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Tuesday, December 17. 2019
Is psychopathy untreatable?
Why researchers are starting to change their minds.
Here are the problems, with which I am sure most people in my field would agree. First, most serious psychopaths rarely seek help, and then usually only when they get in trouble. Second, lying and manipulating are second nature to them, so they try to play you. Some are quite adept. Third, they tend to be unreliable with showing up or paying their bills.
There are others, too.
In my experience, when people come to me worrying about whether they have a cold or dark heart, or feeling guilty about some pattern of behavior, it's a good sign that they are far from psychopathic.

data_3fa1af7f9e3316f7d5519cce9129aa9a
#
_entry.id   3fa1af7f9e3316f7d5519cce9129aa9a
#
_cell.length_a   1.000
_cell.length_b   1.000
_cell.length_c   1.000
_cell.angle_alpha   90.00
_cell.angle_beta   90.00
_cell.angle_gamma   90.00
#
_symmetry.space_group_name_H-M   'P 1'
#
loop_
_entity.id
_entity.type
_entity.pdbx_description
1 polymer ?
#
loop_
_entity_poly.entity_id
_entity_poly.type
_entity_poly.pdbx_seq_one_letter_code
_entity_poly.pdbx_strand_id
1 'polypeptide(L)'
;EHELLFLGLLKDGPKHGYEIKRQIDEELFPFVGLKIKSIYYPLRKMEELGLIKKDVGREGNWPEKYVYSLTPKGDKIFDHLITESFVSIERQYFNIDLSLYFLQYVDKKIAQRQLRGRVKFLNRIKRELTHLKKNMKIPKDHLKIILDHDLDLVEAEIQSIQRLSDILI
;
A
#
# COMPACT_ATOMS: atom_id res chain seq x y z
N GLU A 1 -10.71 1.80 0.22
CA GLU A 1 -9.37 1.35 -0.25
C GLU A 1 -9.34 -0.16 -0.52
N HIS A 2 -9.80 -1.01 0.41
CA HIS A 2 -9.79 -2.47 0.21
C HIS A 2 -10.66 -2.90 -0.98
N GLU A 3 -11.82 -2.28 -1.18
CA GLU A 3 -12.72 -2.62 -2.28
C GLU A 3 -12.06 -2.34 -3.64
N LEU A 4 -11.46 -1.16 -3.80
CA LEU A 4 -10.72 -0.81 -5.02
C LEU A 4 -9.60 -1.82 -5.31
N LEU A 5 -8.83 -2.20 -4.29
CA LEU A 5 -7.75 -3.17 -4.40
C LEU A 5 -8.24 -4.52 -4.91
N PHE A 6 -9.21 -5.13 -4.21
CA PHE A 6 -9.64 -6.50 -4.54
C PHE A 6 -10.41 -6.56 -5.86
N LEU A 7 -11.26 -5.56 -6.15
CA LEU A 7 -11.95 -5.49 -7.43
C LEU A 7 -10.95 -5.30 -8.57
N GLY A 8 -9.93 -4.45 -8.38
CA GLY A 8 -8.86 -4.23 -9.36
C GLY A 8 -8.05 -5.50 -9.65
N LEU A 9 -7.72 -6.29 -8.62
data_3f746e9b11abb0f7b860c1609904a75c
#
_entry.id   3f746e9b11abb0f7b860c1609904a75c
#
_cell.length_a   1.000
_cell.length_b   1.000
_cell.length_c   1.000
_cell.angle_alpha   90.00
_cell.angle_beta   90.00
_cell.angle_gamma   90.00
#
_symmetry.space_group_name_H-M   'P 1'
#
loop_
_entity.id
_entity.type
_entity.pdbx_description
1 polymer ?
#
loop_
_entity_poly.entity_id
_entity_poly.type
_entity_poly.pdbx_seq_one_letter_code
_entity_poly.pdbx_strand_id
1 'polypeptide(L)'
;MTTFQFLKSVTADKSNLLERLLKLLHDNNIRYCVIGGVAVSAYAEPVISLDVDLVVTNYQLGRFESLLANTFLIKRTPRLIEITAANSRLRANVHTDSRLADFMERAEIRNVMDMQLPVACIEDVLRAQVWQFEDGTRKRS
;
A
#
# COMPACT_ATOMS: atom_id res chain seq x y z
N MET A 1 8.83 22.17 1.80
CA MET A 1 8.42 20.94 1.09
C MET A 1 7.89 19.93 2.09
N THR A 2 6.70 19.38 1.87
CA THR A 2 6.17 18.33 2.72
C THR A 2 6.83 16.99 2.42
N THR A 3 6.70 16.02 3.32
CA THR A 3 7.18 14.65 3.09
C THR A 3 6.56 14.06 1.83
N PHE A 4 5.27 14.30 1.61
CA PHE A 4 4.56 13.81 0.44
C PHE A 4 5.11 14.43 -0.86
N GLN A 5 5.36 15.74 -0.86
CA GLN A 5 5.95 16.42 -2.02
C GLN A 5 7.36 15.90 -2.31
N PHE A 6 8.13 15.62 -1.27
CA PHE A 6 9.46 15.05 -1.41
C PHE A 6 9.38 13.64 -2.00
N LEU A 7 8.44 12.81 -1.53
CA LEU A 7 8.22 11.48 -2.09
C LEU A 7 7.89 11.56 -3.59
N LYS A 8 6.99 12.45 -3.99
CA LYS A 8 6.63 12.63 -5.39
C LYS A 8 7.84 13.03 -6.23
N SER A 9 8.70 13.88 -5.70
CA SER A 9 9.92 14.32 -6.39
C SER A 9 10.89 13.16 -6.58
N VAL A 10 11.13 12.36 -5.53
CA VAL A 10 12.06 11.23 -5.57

I will offer the opinion that there are full-blown psychopaths, very scary people. However, there are people with a range of psychopathic (ie sociopathic) traits which are worth being alert to. On the other end of the spectrum, most people have psychopathic fantasies which they never, or very rarely, act on.
No mortal is pure of heart. It's complicated. It's not a disease.
Posted by Dr. Joy Bliss in Psychology, and Dr. Bliss at 15:45 | Comments (10) | Trackbacks (0)
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The goal cannot be to cure them because they are incorrigible. The goal should be to identify them and protect others from them.
I think it's a grave category error to confuse sin with 'mental illness'. In the beginning of the clerical child sexual abuse scandals within the Catholic Church, those charged with dealing with the perpetrators deferred to the sex counsellors who claimed they could 'cure' these abusers. The consequences disastrously propagated the problem. The bishops should have treated the abusers as the most depraved of sinners and should have handed them over to the 'secular arm', in other words, the police.